Matthew Yee notes that, in the following decision of the Supreme Court of the Australian Capital Territory, the court applied a strict interpretation of the contractual provisions and held that the builder had wrongfully terminated the contract and was not entitled to damages, despite having completed $380,000 of building work.

R Developments Pty Ltd v Forth & Anor [2016] ACTSC 8


On 27 February 2013, the defendants, Forth (owner), and the plaintiff, Rosa (builder), entered into a standard form building contract (the 'ACT Home Building Contract' of the Masters Builders Association of the Australian Capital Territory) for the construction of a residence. From 27 February until 13 August the builder carried out building work on the property, including several major variations. On 2 August, the builder issued a notice requesting evidence of the owner's capacity to pay for the construction stating that it would terminate the contract within five days if evidence was not provided. The owner did not provide evidence of its financial capacity and the builder terminated the contract. The builder brought a claim for damages and the owner counterclaimed for damages.


The court found in favour of the owner on the builder's claim for damages and awarded the owner nominal damages on its counterclaim.

The builder relied upon two clauses.

The first, clause 4 provided: 'Before the commencement of the Works, the Owner will ...'. Mossop AsJ held that the builder was not able to insist that the owner provide evidence of its financial capacity under that clause as works had commenced. The clause fixed the point at which the obligation arose. If that point is passed then the obligation no longer exists. As a consequence, the termination of the contract by the builder was not effective.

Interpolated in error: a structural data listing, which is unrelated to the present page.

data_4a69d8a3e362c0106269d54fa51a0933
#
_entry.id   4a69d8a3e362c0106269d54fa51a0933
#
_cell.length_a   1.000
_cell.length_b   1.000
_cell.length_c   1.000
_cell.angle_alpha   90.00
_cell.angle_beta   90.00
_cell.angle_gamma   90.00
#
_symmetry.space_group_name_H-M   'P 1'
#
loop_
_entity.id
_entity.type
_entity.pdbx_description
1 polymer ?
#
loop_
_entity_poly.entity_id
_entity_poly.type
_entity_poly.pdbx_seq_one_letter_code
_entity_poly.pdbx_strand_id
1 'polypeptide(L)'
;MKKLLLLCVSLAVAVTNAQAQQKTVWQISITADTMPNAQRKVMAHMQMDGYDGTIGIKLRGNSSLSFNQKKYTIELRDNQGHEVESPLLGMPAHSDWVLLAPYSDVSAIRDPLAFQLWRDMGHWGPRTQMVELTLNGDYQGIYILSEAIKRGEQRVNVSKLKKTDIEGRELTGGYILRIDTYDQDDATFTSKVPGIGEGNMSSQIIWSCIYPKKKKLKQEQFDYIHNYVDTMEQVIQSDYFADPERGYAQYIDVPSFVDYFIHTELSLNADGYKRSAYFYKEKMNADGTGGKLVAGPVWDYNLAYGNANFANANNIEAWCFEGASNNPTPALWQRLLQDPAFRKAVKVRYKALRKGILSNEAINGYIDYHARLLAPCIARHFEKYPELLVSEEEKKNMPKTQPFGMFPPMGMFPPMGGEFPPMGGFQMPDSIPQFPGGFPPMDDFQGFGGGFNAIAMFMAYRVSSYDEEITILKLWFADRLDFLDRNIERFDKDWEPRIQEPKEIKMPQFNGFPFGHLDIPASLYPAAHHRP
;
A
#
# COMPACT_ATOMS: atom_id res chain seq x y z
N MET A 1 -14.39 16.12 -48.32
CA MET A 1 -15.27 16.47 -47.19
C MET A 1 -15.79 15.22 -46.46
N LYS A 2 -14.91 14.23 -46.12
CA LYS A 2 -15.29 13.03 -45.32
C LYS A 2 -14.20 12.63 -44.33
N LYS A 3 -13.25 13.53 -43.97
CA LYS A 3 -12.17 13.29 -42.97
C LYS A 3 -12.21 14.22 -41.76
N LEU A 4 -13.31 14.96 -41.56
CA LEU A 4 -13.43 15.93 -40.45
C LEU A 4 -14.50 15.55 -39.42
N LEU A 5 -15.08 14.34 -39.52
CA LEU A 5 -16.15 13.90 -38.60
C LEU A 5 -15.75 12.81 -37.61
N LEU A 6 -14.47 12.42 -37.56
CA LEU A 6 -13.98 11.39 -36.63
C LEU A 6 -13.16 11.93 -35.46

The second, clause 27(a)(v) provided that the builder may end the contract if the owner failed to provide evidence that it obtained finance or the finance was withdrawn. Mossop AsJ found that an entitlement to terminate is not necessarily dependent upon a breach of contract and there was no breach in this case. This meant that the builder was not entitled to damages because any losses incurred by the builder resulting from the termination under clause 27(a)(v) would be losses caused by the builder's decision to terminate and not as a result of a breach of contract by the owner.

Mossop AsJ also found that the builder had not properly quantified its loss from the alleged breaches and had proceeded on the basis that it was entitled to damages flowing from the termination of the contract.

The owner's counterclaim was based upon the repudiation of the contract. However, the owner also failed to properly quantify its loss including by failing to acknowledge several major variations. His Honour awarded the owner nominal damages.